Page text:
The Green Thumb: Easy cures for what bugs gardeners
by Sue Davis / For the Tracy Press
May 17, 2012 | 1903 views | 1 1 comments | 5 5 recommendations | email to a friend | print
With the beautiful weather we’ve been having, I’ve been outside every day pampering the seeds and tender new plants I’ve added to my garden. Lately, I’ve noticed irregular holes with smooth edges in the leaves of some of my plants, seedlings with all or part of their leaves and stems missing, and bites taken out of my strawberries.

It appears that snails and earwigs have found my garden and are enjoying my efforts more than I am at the moment.

If these pests are “bugging” you, too, a few easy steps will help you reclaim your garden.

Management of snails and earwigs relies on using several methods combined. Both pests like to hide during the heat of the day in areas that are both shady and moist. Picking up loose boards, unused pots and any leaf or plant debris should be your first step.

Use a flashlight after dark to find and handpick snails daily. After the population has declined, handpick weekly.

Several snail bait products are available that are toxic to snails and slugs. Iron phosphate baits — available under trade names including Sluggo and Escar-Go — are safe for use around children and domestic animals.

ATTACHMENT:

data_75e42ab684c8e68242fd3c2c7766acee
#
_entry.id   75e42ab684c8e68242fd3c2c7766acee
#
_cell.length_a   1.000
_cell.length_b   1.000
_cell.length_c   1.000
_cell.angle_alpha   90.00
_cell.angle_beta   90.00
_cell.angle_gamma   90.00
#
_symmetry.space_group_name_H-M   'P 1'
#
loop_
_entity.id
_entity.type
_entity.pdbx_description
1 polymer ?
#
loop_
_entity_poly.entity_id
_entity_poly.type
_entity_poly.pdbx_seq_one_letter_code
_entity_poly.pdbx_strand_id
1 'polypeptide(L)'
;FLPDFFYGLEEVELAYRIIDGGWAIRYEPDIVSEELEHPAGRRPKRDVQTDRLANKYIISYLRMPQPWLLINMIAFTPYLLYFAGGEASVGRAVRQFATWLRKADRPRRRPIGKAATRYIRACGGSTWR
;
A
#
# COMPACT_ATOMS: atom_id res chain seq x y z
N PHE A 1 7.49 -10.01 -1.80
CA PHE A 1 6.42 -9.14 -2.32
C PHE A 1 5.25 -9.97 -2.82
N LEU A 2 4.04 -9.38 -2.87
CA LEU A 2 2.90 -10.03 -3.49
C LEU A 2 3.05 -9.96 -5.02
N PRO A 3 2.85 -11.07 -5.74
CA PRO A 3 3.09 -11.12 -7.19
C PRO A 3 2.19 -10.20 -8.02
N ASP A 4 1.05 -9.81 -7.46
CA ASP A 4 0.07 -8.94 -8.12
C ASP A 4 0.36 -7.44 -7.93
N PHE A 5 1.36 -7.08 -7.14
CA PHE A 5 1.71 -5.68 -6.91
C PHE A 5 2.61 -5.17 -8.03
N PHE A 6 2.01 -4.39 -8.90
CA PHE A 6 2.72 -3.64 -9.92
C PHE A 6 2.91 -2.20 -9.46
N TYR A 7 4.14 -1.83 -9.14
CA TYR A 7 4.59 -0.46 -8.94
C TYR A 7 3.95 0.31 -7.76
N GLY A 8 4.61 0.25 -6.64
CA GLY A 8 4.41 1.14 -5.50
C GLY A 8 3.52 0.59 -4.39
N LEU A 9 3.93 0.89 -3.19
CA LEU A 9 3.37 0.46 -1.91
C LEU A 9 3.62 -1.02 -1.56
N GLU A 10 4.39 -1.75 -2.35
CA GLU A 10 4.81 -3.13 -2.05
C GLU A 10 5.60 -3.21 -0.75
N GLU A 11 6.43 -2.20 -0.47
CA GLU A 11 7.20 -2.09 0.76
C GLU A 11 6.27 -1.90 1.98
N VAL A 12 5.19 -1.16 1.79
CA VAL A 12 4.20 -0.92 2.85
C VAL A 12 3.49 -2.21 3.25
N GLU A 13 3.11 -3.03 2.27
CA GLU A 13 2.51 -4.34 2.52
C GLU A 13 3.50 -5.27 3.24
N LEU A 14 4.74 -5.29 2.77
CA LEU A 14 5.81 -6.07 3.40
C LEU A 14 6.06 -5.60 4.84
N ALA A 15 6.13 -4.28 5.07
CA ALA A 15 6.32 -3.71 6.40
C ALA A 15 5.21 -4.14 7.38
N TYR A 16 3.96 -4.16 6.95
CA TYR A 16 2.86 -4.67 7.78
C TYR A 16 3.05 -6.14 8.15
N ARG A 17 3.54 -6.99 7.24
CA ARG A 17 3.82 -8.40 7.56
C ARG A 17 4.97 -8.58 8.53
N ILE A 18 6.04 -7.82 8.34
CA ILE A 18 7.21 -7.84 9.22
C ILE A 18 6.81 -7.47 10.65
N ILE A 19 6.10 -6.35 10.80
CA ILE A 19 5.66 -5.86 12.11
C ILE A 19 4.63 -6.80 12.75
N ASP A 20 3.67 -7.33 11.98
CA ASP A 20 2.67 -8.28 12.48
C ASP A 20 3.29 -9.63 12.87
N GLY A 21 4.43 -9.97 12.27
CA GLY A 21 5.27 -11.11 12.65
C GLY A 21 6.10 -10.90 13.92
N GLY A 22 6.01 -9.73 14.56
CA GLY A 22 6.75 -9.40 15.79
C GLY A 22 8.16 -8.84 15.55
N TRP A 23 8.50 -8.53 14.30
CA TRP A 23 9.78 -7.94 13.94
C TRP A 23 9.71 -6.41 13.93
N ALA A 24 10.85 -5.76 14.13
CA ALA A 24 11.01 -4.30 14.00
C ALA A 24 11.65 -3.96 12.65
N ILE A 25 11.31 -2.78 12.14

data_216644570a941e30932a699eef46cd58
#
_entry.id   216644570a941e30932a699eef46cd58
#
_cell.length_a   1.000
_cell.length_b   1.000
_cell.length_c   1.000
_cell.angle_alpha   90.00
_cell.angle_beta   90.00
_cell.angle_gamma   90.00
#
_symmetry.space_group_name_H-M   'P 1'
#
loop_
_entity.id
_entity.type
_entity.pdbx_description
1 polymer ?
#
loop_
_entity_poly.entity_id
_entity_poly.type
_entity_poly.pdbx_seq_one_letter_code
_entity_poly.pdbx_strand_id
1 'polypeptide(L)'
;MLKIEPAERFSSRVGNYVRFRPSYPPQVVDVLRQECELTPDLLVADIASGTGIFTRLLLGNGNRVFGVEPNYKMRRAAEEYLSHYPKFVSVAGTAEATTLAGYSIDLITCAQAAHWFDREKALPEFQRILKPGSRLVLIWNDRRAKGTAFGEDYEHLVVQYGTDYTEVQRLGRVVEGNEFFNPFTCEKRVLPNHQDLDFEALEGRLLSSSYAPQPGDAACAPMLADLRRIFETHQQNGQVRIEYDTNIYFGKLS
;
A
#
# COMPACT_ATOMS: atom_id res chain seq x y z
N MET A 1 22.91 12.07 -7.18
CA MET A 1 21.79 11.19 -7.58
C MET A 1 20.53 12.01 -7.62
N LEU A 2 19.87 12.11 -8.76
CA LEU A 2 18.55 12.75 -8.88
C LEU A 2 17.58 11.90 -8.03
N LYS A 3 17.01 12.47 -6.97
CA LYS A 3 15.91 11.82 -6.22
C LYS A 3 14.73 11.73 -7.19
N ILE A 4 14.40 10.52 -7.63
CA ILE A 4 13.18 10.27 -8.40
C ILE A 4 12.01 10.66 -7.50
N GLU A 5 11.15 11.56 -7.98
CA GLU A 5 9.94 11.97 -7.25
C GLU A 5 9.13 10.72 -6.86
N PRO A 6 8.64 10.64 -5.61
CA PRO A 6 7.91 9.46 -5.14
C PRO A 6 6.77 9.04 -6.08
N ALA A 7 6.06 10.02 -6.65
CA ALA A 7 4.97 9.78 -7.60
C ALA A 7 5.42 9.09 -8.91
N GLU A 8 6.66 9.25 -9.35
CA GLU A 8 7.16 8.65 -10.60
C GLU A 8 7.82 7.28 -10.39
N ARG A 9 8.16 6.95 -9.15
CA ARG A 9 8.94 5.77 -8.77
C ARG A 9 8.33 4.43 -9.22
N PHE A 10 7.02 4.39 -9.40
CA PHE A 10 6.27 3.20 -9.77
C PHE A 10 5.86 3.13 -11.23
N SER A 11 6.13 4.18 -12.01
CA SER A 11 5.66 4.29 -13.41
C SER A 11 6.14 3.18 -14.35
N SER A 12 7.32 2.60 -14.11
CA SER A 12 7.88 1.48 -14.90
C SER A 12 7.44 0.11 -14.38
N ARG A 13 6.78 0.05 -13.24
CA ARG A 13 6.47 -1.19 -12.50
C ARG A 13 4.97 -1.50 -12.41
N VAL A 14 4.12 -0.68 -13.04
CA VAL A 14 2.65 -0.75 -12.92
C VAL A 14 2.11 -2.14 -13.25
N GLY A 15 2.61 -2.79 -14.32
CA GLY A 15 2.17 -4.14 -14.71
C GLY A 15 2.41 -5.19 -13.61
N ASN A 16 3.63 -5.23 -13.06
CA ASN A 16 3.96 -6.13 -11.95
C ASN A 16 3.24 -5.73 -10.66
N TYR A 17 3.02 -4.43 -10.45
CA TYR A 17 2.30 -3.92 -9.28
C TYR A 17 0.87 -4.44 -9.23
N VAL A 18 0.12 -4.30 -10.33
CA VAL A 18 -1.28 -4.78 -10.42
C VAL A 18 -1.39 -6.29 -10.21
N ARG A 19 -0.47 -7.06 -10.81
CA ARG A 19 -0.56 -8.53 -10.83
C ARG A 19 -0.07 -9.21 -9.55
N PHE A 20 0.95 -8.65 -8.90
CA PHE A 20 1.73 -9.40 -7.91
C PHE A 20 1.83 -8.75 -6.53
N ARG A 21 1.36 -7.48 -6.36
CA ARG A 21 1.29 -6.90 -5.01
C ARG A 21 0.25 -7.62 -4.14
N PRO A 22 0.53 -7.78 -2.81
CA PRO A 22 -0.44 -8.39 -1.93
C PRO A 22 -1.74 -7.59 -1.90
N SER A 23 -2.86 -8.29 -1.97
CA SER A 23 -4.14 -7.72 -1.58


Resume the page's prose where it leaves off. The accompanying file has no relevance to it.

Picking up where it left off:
Earwigs can be trapped in tightly rolled newspaper and then shaken out into soapy water the next morning to control their numbers.

My favorite trapping ideas are a beer-baited trap to catch and drown snails and a tuna fish can with half an inch of tuna oil (or vegetable oil with a drop of bacon grease) to catch and drown earwigs.

I think I’ll have a tuna sandwich and a bottle of beer while I watch my garden grow.

There is more complete information on these pests — and many others that may be “bugging” you — at www.ipm.ucdavis.edu.

• The Green Thumb is a column by Tracy’s master gardeners. University of California-certified master gardeners will answer questions from 9 a.m. to noon Tuesdays, Wednesdays and Thursdays at 953-6112 or mgsanjoaquin@ucdavis.edu.
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Sneaky
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May 19, 2012
Why not just grab a commercial insecticide? Its much less work and they work great. I personally like the OSH branded one. Every so often in the summer I start getting roaches in the yard and, unfortunately, a very small number in the house. I douse the yard with one or two treatments of the commercial insecticide and viola, in a day or two there are a dozen dead or dying roaches lying around the yard. Also works on snails, ants, fleas and every other damn bug.


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